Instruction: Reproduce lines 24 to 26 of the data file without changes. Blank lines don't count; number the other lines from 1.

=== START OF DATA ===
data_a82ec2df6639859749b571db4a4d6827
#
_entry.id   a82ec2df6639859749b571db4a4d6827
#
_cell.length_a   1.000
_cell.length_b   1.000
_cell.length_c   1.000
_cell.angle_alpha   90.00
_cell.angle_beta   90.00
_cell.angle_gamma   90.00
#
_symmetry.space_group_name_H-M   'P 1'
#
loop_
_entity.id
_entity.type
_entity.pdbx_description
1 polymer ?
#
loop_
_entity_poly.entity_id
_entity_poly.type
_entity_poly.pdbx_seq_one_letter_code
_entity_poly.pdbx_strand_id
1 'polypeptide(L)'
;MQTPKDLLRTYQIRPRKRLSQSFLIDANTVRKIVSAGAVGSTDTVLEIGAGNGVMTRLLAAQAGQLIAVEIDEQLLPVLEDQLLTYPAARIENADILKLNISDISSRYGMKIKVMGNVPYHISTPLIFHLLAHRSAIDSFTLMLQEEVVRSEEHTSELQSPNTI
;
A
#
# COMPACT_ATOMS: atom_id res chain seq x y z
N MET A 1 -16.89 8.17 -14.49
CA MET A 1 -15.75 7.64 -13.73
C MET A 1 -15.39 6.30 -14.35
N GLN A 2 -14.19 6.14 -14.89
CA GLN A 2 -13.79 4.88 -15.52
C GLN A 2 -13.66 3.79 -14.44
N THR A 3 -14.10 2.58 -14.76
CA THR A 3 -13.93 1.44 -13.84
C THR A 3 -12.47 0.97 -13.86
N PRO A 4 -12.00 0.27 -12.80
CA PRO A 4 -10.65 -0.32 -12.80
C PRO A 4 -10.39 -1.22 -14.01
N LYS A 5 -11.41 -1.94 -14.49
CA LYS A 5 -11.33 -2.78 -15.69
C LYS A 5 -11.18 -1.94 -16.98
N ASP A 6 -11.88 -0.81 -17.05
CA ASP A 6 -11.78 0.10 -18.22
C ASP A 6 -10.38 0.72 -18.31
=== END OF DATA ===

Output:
_entity_poly.pdbx_strand_id
1 'polypeptide(L)'
;MQTPKDLLRTYQIRPRKRLSQSFLIDANTVRKIVSAGAVGSTDTVLEIGAGNGVMTRLLAAQAGQLIAVEIDEQLLPVLEDQLLTYPAARIENADILKLNISDISSRYGMKIKVMGNVPYHISTPLIFHLLAHRSAIDSFTLMLQEEVVRSEEHTSELQSPNTI